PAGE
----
According to the inspector's report, the construction company improperly managed the water used to clean out concrete trucks, allowing the untreated waste to overflow on the ground. The inspector also found evidence that the company drove its concrete trucks to a high embankment and dumped concrete over the bank. Concrete is alkaline by nature. When dumped into a body of water, it can create caustic conditions that are harmful to fish and aquatic life.

"One of Ecology's main duties is to protect Washington's ground water and surface water from polluting industries. Noel Construction continued to violate its permit even after problems had been identified. This disregard threatens some of the state's most valuable resources," explained Ecology's water quality manager for the Southwest Region, Steve Eberl.

The company's sand and gravel permit requires it to build settling ponds that can adequately hold and treat any process water, such as that used to clean out concrete trucks. The company's permit does not authorize any water discharge – even after treatment – to the river. Other permit violations the inspector found included a lack of required water quality monitoring and very few best management practices in place to prevent stormwater pollution.

Andrew Noel Construction has 30 days to file an application for relief with Ecology, appeal to the state Pollution Control Hearings Board or pay the fine. 

Property Manager Fined $61,125 for Asbestos Violations during Redevelopment of Dorchester Building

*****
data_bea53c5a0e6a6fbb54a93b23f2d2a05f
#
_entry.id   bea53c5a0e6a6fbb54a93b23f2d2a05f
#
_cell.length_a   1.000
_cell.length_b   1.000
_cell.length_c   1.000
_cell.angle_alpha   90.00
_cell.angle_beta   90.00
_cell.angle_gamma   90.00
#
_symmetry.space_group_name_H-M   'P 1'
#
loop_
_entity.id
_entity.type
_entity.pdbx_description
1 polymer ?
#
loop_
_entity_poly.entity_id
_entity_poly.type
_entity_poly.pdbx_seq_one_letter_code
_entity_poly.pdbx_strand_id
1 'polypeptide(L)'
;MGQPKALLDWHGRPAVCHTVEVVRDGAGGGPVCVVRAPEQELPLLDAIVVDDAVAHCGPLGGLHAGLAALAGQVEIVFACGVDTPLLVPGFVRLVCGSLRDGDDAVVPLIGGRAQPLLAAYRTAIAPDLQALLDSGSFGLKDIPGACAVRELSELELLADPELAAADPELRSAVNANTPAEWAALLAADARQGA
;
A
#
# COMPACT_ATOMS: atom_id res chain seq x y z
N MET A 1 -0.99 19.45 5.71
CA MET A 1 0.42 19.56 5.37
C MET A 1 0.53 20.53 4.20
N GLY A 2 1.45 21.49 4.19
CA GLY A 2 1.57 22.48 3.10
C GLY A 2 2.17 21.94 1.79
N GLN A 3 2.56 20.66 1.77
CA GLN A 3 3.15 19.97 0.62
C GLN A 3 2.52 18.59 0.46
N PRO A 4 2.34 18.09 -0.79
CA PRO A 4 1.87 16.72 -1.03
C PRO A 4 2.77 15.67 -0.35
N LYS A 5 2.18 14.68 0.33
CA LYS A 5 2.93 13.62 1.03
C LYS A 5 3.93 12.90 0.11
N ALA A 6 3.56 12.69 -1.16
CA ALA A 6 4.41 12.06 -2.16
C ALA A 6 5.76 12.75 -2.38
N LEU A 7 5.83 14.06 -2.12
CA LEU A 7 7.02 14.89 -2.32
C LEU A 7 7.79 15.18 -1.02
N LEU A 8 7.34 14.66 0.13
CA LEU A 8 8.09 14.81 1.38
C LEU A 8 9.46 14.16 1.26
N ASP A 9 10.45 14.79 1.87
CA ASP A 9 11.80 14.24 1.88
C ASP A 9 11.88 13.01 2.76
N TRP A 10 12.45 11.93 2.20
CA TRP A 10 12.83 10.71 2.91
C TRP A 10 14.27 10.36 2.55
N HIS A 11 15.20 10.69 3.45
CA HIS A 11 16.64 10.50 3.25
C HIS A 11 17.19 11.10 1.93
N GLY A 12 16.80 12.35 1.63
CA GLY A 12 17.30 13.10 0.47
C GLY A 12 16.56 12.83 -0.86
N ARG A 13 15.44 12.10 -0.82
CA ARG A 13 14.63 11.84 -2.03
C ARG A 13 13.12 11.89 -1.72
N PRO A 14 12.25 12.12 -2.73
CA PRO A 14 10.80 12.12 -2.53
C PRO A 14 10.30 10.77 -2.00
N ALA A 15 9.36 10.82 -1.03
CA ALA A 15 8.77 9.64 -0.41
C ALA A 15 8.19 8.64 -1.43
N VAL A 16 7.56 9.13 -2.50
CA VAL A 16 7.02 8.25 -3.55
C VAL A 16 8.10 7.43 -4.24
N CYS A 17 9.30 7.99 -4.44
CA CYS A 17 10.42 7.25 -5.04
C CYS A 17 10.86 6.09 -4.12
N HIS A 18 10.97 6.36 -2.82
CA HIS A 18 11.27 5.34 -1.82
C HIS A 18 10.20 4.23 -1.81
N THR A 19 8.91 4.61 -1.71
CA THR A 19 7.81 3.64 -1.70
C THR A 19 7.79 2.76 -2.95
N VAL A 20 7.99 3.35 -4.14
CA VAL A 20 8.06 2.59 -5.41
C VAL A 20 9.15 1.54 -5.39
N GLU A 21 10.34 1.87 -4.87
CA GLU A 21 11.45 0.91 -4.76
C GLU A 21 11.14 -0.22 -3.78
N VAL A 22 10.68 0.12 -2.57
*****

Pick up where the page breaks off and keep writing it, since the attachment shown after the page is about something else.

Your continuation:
The Massachusetts Department of Environmental Protection (MassDEP) issued a unilateral $61,125 penalty to 27-29 Mt. Vernon Street, LLC – James E. Paskell as principal manager – due to numerous asbestos violations at the residential property located in Boston's Dorchester neighborhood.

During an inspection of the property on April 19, 2006, MassDEP found violations including failure to submit prior notification of the removal work, as well as dried asbestos debris on the floor. Subsequently, MassDEP learned that in October 2005 other violations occurred including the illegal removal of 150 bags of asbestos-containing shingles at the same property. Notification also was not submitted to MassDEP for that work.

Paskell, as manager, initially attended an enforcement discussion with MassDEP on March 6, 2007, and agreed on the terms to resolve the violations. However, on April 3, 2007, Paskell returned the consent order having altered the document without prior discussion or knowledge of MassDEP. Paskell then failed to respond in any manner to the MassDEP regarding the unauthorized changes or further discussion, prompting MassDEP to issue the unilateral penalty for $61,125. That action has not been appealed and remains in effect.